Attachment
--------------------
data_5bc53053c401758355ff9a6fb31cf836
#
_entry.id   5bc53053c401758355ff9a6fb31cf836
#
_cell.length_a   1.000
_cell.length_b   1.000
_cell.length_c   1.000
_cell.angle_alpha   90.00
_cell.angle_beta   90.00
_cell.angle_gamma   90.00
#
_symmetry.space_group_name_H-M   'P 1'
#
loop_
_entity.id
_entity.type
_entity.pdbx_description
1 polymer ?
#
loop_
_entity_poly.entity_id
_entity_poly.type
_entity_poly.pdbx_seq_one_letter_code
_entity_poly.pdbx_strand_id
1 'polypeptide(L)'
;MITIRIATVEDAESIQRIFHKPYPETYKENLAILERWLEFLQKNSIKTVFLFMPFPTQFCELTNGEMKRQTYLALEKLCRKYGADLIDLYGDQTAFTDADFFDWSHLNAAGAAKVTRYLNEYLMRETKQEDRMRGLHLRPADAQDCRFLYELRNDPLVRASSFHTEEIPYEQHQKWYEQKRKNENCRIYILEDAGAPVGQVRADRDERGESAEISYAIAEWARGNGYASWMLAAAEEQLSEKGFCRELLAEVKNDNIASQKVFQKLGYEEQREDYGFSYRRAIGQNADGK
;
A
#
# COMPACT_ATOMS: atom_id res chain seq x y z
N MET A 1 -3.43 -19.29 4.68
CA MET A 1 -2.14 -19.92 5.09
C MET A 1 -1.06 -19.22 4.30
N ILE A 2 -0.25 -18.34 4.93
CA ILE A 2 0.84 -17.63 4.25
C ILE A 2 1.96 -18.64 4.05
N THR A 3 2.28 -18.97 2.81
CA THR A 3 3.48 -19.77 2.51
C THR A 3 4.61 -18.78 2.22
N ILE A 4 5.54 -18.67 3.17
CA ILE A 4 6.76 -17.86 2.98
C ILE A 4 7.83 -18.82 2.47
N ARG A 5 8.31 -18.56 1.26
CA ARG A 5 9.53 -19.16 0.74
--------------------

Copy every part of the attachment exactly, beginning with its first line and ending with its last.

data_5bc53053c401758355ff9a6fb31cf836
#
_entry.id   5bc53053c401758355ff9a6fb31cf836
#
_cell.length_a   1.000
_cell.length_b   1.000
_cell.length_c   1.000
_cell.angle_alpha   90.00
_cell.angle_beta   90.00
_cell.angle_gamma   90.00
#
_symmetry.space_group_name_H-M   'P 1'
#
loop_
_entity.id
_entity.type
_entity.pdbx_description
1 polymer ?
#
loop_
_entity_poly.entity_id
_entity_poly.type
_entity_poly.pdbx_seq_one_letter_code
_entity_poly.pdbx_strand_id
1 'polypeptide(L)'
;MITIRIATVEDAESIQRIFHKPYPETYKENLAILERWLEFLQKNSIKTVFLFMPFPTQFCELTNGEMKRQTYLALEKLCRKYGADLIDLYGDQTAFTDADFFDWSHLNAAGAAKVTRYLNEYLMRETKQEDRMRGLHLRPADAQDCRFLYELRNDPLVRASSFHTEEIPYEQHQKWYEQKRKNENCRIYILEDAGAPVGQVRADRDERGESAEISYAIAEWARGNGYASWMLAAAEEQLSEKGFCRELLAEVKNDNIASQKVFQKLGYEEQREDYGFSYRRAIGQNADGK
;
A
#
# COMPACT_ATOMS: atom_id res chain seq x y z
N MET A 1 -3.43 -19.29 4.68
CA MET A 1 -2.14 -19.92 5.09
C MET A 1 -1.06 -19.22 4.30
N ILE A 2 -0.25 -18.34 4.93
CA ILE A 2 0.84 -17.63 4.25
C ILE A 2 1.96 -18.64 4.05
N THR A 3 2.28 -18.97 2.81
CA THR A 3 3.48 -19.77 2.51
C THR A 3 4.61 -18.78 2.22
N ILE A 4 5.54 -18.67 3.17
CA ILE A 4 6.76 -17.86 2.98
C ILE A 4 7.83 -18.82 2.47
N ARG A 5 8.31 -18.56 1.26
CA ARG A 5 9.53 -19.16 0.74